Mayflower Seafoods, Inc. v. Integrity Credit Corp.

Decision Date07 March 1988
Docket NumberNo. 86-1301,86-1301
Citation25 Mass.App.Ct. 453,519 N.E.2d 1355
CourtAppeals Court of Massachusetts

Louis J. Scerra, Jr. (Gary R. Greenberg, Boston, with him), for plaintiff.

Isaac H. Peres, Reading, for defendant.


CUTTER, Justice.

Mayflower Seafoods, Inc. (Mayflower), conducts a restaurant and seafood business in Plymouth. Energy Control Systems, Inc. (the vendor 1), was engaged in selling devices and systems of energy control. Integrity Credit Corporation (the corporate lessor) was formerly known as Tri-Continental Leasing Corporation. The trial judge found that the corporate lessor is a "finance lessor, whose service is to provide funds to persons or entities" to enable them to lease equipment. In the spring of 1983, Robert Harrison, a salesman employed by the vendor but allowed by the vendor also to work for others, approached John Howland, an officer of Mayflower, and made an inspection of that company's facilities. Harrison represented to Howland at various conferences that a Solidyne energy controller or computer device (of a type sold or distributed by the vendor) would reduce Mayflower's energy consumption by about ten percent.

Mayflower, by a preliminary agreement, dated May 16, 1983, agreed to lease the Solidyne equipment recommended by Harrison, rather than to buy it. Harrison, on June 29, 1983, using a blank form (see note 6, infra, and related text) of a type supplied to the vendor by the corporate lessor, had Mayflower execute a lease (not signed by the lessor) of the Solidyne equipment which later was accepted by the corporate lessor. The corporate lessor then purchased the equipment from the vendor for $16,800 and leased it to Mayflower for a monthly rental of $640.29. 2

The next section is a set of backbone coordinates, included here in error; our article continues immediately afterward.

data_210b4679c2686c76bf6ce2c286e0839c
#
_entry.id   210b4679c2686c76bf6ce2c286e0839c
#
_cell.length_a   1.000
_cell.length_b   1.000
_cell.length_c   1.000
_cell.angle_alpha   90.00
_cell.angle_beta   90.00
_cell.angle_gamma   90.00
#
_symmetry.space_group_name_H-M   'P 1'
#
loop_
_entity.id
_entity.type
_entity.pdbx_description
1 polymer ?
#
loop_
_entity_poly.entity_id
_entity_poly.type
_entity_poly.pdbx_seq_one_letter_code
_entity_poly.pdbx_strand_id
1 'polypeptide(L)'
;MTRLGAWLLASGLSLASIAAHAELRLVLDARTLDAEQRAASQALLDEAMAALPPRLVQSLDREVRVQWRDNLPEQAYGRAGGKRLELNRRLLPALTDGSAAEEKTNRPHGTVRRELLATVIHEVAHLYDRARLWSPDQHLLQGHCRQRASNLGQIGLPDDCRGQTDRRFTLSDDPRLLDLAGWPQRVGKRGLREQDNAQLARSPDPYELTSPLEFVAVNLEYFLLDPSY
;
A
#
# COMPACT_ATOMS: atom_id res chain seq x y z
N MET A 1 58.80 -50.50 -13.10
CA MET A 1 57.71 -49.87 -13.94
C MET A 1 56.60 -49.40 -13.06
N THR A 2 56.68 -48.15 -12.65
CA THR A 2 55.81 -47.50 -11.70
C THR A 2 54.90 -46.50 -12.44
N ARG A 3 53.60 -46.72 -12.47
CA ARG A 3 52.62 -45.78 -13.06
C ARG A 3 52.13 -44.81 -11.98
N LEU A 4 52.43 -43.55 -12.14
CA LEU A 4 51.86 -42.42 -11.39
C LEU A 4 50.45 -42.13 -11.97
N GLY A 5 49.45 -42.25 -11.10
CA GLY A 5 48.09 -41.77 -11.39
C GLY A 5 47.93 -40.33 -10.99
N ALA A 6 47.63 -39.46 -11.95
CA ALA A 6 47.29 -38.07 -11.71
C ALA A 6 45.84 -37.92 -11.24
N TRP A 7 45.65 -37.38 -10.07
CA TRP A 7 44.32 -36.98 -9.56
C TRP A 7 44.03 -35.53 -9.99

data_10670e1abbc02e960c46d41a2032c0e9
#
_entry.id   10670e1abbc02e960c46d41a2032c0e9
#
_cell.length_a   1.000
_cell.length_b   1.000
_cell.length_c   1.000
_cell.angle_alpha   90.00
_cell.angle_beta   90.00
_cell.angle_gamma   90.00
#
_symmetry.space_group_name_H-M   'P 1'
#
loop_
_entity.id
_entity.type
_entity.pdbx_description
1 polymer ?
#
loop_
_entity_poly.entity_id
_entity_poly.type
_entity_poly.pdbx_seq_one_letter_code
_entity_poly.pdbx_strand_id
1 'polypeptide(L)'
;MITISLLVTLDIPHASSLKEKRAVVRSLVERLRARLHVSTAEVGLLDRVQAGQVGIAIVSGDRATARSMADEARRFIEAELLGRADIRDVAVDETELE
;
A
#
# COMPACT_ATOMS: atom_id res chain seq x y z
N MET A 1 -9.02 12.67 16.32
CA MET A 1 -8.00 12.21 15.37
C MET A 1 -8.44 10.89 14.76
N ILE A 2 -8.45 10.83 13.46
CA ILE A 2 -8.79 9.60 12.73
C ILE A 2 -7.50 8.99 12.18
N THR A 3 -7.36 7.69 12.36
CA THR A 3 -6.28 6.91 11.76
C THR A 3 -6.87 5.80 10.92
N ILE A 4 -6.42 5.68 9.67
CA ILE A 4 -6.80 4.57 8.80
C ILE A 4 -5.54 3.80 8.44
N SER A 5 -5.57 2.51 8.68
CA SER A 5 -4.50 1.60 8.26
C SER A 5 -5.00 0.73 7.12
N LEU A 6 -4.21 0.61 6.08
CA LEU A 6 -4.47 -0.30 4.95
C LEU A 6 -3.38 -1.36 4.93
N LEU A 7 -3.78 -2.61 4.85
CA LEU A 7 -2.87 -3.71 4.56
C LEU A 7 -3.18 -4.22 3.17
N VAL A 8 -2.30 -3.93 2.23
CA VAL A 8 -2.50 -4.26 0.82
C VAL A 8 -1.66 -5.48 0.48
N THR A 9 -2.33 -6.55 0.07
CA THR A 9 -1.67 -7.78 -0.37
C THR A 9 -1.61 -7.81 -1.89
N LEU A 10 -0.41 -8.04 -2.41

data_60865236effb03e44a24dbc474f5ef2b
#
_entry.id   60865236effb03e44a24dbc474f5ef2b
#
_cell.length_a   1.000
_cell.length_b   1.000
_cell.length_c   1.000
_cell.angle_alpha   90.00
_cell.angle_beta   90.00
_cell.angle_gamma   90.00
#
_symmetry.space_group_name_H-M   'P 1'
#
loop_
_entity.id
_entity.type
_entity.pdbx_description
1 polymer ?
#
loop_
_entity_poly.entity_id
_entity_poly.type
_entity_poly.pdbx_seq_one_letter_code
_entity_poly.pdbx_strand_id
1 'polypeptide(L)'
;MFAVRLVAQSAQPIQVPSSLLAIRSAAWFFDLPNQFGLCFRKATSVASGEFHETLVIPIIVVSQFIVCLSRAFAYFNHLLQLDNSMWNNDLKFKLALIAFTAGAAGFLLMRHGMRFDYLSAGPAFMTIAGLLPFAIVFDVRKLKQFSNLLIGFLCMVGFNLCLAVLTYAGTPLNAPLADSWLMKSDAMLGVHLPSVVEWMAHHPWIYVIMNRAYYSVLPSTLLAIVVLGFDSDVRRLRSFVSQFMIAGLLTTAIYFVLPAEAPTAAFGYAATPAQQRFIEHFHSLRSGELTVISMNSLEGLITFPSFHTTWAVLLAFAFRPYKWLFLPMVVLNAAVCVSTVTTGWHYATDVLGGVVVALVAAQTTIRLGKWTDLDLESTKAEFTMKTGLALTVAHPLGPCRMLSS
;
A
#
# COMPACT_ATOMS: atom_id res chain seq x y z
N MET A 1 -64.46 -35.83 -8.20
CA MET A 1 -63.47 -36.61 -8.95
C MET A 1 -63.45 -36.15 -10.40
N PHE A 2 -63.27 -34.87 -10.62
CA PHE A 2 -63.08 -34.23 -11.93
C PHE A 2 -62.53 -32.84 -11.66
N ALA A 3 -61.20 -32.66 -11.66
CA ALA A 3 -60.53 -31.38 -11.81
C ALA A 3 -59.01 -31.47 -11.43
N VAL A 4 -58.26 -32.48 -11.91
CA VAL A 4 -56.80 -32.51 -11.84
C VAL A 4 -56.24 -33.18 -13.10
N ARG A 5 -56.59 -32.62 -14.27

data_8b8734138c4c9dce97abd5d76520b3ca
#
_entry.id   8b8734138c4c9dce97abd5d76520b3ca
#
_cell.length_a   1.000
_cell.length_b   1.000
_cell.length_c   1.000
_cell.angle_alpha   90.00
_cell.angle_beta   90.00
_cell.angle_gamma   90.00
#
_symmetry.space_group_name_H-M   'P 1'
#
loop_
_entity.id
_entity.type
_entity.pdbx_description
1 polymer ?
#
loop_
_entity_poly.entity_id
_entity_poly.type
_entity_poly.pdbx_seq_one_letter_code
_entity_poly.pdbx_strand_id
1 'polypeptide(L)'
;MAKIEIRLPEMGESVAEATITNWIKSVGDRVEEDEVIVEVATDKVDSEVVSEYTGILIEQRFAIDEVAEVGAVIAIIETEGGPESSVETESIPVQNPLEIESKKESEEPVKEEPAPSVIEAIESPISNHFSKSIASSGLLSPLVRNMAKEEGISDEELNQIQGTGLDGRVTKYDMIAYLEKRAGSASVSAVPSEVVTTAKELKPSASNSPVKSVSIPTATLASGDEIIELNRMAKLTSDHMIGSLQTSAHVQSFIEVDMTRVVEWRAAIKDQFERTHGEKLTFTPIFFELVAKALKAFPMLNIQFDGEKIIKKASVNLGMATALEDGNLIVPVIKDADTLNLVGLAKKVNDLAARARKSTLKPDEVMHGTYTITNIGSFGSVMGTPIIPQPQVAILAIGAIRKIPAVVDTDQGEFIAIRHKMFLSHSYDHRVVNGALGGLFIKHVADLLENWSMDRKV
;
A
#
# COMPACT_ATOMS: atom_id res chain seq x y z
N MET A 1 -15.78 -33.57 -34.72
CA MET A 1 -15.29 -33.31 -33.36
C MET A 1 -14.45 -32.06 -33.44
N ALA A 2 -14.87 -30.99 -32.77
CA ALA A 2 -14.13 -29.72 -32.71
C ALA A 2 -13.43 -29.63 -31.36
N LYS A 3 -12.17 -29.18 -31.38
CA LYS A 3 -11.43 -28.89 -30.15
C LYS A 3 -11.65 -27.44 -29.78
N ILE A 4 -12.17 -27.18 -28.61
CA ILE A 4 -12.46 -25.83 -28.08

After the initial transactions, the corporate lessor sent to Mayflower a schedule of payments to become due under the lease. Mayflower made thirteen monthly payments under the lease including a last payment on August 6, 1984.

A few months after using the equipment, Mayflower noticed that the Solidyne equipment was not providing energy savings of the type and amount which met Harrison's representations of a ten percent energy reduction. Mayflower notified Harrison and the vendor of this and tests revealed that the complaint was justified. Efforts made to improve the equipment's performance were not successful. All these transactions took place in the summer and fall of 1983. Mayflower, as already stated, continued to pay to the corporate lessor the rent under the lease due through August 6, 1984.

On October 31, 1984, Mayflower's counsel threatened to bring an action against the corporate lessor for fraud and misrepresentation unless the lessor cancelled the lease, removed the equipment, and stopped attempts to collect from Mayflower the balance due under the lease. To this on November 2, 1984, the corporate lessor (a) by one letter notified Mayflower of its default under the lease and demanded return of the equipment to be sold (the proceeds to be applied on the delinquent account), and (b) by another letter told Mayflower that the payments due under the lease were being accelerated, that the total amount then due was $15,274.12, and that suit would be brought to recover that amount on November 12, 1984, if not then paid.